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Old 11-24-2020, 08:38 AM   #21
jquinlan
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Default Re: axle key

I recently bought a 29 Fordor and went over it pretty thoroughly before taking her on a trip last month. It seemed like it was in really good shape and had a beautiful engine. One thing I didn't check was the torque of the rear hubs. Unfortunately the guy I bought it from probably didn't hear about torqueing to 100 pounds. The car seemed to run great during the trip to northern Alabama where we were going to meet up with a new MARC club and tour in the mountains.

After driving 275 miles the axle sheared right off !!! The hub had a ton of wear inside and also had to be replaced. Needless to say it was an interesting trip and I met the coolest Alabama Model 'A' folks in the world who helped us make the tour.

Jim
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Old 11-26-2020, 08:49 AM   #22
Mike Peters
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Default Re: axle key

Same guy. We got a service call and I went. Super cold morning and a Detroit 71 series wouldn't start. Big surprise huh. I pull up and this clown has the mouth flipped open and is grabbing and firing up the rose bud. The driver is standing next to him, I just kinda grab him by the arm and pull him back with me. This monkey starts waving that torch along the engine block to warm it up. Of course as was common in the day was a big ass can of ether mounted on the firewall. That tells me the engine is already ether bound. It didn't take long and the side of that engine came apart, blew the tire right off the rim and broke his arm in a couple places.
So, I then had to take him to the hospital and then tow the truck to the shop and change an engine.
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WOW! Lucky the guy was't killed. I have an 8-71 Detroit in an old grain truck. I always plug in the block heater on cold days. No ether. Scary story.

Back to the main subject, I just acquired a 31 Fordor and pulled the rear drums for inspection of brakes. After removing the axle nut cotter pin, I discovered that the axle nut was only finger tight. No hub damage that I could see, but very glad I discovered the loose nuts before something dire occurred.
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Old 11-26-2020, 12:48 PM   #23
Patrick L.
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Default Re: axle key

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Originally Posted by Mike Peters View Post
Same guy. We got a service call and I went. Super cold morning and a Detroit 71 series wouldn't start. Big surprise huh. I pull up and this clown has the mouth flipped open and is grabbing and firing up the rose bud. The driver is standing next to him, I just kinda grab him by the arm and pull him back with me. This monkey starts waving that torch along the engine block to warm it up. Of course as was common in the day was a big ass can of ether mounted on the firewall. That tells me the engine is already ether bound. It didn't take long and the side of that engine came apart, blew the tire right off the rim and broke his arm in a couple places.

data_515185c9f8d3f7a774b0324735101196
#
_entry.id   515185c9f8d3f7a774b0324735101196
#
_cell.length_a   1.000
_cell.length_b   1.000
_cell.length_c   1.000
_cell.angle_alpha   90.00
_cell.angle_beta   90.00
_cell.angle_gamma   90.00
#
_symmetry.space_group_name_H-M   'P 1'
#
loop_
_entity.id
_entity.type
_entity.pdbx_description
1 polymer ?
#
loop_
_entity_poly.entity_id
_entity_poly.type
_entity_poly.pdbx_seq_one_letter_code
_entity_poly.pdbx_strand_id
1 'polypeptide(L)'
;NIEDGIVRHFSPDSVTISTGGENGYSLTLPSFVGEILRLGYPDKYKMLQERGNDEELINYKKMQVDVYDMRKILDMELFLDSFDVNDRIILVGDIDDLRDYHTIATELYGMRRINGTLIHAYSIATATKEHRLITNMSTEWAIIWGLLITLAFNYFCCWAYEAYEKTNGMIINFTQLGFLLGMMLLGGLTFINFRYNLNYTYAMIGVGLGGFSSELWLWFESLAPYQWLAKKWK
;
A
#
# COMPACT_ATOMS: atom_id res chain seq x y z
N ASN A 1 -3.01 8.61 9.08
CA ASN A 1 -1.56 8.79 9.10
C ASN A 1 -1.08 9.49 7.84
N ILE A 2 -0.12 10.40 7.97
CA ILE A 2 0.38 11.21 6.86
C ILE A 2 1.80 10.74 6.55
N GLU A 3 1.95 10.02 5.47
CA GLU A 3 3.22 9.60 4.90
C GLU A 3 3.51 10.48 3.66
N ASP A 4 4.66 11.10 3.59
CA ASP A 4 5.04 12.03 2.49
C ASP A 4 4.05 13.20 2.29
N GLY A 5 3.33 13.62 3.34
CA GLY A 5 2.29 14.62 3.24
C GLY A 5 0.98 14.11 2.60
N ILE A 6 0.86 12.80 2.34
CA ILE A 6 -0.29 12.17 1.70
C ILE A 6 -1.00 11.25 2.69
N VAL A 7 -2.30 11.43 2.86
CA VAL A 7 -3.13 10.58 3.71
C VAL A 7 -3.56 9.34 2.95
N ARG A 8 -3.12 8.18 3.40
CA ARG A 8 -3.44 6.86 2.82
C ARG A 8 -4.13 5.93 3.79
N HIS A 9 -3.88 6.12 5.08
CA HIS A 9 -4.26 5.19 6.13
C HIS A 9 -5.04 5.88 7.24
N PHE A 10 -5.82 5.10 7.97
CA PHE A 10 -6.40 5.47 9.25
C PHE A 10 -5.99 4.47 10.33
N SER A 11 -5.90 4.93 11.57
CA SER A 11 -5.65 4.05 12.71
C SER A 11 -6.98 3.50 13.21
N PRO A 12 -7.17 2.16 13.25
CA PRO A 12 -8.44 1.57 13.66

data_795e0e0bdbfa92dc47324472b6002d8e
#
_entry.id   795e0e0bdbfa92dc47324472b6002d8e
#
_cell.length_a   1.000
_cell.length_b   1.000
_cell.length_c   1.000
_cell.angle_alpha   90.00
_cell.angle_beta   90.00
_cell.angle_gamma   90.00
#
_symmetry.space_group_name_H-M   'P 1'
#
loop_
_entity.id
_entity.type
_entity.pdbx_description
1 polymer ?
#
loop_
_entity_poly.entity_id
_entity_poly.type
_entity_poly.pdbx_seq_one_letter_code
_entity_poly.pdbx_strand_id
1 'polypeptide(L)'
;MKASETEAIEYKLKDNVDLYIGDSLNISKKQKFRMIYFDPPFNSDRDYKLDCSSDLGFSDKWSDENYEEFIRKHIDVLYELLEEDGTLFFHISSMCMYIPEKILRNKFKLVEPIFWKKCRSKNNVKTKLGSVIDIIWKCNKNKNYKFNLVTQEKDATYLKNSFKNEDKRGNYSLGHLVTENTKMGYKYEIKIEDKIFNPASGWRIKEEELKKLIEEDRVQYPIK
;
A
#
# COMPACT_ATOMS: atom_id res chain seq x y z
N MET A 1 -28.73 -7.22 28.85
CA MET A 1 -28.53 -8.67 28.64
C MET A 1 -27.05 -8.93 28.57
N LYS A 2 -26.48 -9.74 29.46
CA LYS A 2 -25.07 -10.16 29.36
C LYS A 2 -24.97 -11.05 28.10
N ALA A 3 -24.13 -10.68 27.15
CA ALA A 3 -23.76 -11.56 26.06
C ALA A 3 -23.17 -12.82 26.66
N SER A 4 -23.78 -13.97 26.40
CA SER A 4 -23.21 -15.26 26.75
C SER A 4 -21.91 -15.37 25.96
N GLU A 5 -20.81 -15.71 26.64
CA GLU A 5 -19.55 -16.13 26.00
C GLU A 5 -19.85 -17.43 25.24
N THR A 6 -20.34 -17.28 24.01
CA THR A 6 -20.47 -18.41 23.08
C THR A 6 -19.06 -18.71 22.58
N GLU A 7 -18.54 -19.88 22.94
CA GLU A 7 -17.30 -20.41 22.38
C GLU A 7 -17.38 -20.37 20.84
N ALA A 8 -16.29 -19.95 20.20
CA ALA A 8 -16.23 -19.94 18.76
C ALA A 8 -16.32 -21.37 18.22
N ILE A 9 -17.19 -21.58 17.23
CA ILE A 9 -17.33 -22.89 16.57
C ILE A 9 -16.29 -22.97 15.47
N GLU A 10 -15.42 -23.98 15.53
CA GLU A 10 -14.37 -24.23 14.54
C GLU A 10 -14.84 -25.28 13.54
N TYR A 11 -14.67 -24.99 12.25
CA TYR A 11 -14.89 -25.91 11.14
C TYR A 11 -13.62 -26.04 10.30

So, I then had to take him to the hospital and then tow the truck to the shop and change an engine.
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WOW! Lucky the guy was't killed. I have an 8-71 Detroit in an old grain truck. I always plug in the block heater on cold days. No ether. Scary story.

Back to the main subject, I just acquired a 31 Fordor and pulled the rear drums for inspection of brakes. After removing the axle nut cotter pin, I discovered that the axle nut was only finger tight. No hub damage that I could see, but very glad I discovered the loose nuts before something dire occurred.


I miss those old 2 stroke Detroits. I thought they were great engines but they didn't like starting in real cold weather without some type of help.


Its surprising the things one sees working on these old monsters.
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Old 11-26-2020, 09:17 PM   #24
bbrocksr
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Default Re: axle key

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Originally Posted by Bob Bidonde View Post
Remove the shear key and the Model A will not go. The axle will spin in the drum because the friction of the tapered axle-drum hub cannot react the driveline torque.
Wrong Bob, The taper drives it. Why do you have to use a puller to get the hub and drum off.

Bill
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Old 11-27-2020, 07:44 AM   #25
Patrick L.
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Originally Posted by bbrocksr View Post
Wrong Bob, The taper drives it. Why do you have to use a puller to get the hub and drum off.

Bill


Don't tighten that nut as it should be and the hub can be pulled off by hand. Thats why some folks think they can leave that nut loose thinking the key will do all the driving.
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